SUNCITY

Honouring The Ancestors

The Chinese Cemetery in Suva was a buzz of activity yesterday morning as families and groups turned up to observe an age old tradition. Chung-yang is the ritual of paying
06 Oct 2014 09:33
Honouring The Ancestors
Marika Yalimaiwai(sixth from left) carries his son with members of the Jittu Boxing Club at the Raiwaqa basketball court in Suva on July 19. 2020. Photo: Simione Haravanua

The Chinese Cemetery in Suva was a buzz of activity yesterday morning as families and groups turned up to observe an age old tradition.

Chung-yang is the ritual of paying respects to ancestors by offering incense sticks, food and paper symbols and observed annually on the ninth day of the ninth month on the Chinese calendar, said Chinese Association of Fiji President Jenny Seeto.

“Chung-yang is an old Chinese tradition in which we come to pay our respects to our ancestors,” Mrs Seeto said.

“We come to the cemetery, light incense sticks and offer food to our ancestors before partaking in it and sharing it amongst everyone that comes to the graves.

“We also burn paper money and clothes as an offering to our ancestors because in our tradition we believe in the afterlife. By burning paper symbols, we are sending them possessions for use in the afterlife.

“We do this twice annually with the first one, called Ching Ming, being observed on the third day of the third month of the Chinese calendar.

“It’s also a community event where we go as a group and perform the ritual for ancestors whose families don’t live in Fiji anymore,” she added.

Mrs Seeto said the event was also a time for association members to pay respects to residents at the Father Law Home.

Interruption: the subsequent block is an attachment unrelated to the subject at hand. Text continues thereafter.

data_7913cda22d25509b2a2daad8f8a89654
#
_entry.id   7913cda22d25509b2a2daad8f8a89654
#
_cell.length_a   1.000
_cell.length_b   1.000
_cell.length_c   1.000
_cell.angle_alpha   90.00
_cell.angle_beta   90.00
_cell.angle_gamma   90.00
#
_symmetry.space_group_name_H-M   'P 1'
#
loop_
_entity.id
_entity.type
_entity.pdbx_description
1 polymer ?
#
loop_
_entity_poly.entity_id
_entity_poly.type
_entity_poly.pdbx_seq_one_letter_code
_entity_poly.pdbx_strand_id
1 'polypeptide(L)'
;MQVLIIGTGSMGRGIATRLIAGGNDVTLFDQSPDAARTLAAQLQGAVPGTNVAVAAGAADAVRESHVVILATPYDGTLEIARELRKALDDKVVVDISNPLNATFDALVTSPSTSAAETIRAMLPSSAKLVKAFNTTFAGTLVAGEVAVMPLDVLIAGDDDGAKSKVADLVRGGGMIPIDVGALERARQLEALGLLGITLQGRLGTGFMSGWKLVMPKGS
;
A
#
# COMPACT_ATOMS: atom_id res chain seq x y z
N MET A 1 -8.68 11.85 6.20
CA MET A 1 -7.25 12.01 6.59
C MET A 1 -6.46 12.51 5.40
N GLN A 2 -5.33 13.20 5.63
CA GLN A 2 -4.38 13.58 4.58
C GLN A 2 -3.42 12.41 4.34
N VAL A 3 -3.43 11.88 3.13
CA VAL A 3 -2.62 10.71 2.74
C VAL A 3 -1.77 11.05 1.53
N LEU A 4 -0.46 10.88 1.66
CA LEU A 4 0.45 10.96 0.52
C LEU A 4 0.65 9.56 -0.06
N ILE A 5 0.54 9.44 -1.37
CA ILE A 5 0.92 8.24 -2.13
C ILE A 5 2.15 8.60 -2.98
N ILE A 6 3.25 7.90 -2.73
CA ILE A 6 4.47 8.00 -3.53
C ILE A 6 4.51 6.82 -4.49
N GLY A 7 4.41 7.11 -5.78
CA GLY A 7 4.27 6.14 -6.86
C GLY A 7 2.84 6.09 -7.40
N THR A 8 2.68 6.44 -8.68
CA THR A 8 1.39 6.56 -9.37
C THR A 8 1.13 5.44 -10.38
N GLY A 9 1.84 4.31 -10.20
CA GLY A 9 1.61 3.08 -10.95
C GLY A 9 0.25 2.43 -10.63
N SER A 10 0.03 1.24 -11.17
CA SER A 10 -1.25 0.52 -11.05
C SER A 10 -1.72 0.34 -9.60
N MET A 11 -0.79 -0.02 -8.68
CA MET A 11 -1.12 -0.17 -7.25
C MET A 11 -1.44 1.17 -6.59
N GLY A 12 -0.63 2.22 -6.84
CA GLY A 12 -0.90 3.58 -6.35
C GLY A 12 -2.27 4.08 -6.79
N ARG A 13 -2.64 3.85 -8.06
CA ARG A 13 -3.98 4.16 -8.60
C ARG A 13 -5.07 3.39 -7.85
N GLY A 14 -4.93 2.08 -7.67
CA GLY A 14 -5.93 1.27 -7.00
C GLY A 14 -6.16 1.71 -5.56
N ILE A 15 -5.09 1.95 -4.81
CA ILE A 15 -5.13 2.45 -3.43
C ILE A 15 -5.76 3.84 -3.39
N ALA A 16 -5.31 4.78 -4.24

“After we have visited the Lami, Suva and Nasinu cemeteries, there’s often a lot of food leftover, so we take them to the Father Law Home which the Chinese community has a long history with. The home was originally started for elderly Chinese,” she said.

“Over the years, it started to cater to all ethnic groups and now there’s probably only three or four Chinese residents but we still take care of them and honour that history that we share with them,” she said.

Chung-yang is observed as a national holiday in China as well as in many Asian countries where Chinese culture has become assimilated and is often a time for many to return to their ancestral homes and pay homage to their ancestors. It is also known as the Double Ninth Festival.

Ching Ming is also observed as a public holiday and is also referred to as Tomb Sweeping Day, Chinese Memorial Day and Ancestors’ Day.

Feedback: eroni.tuinaceva@fijisun.com.fj

 

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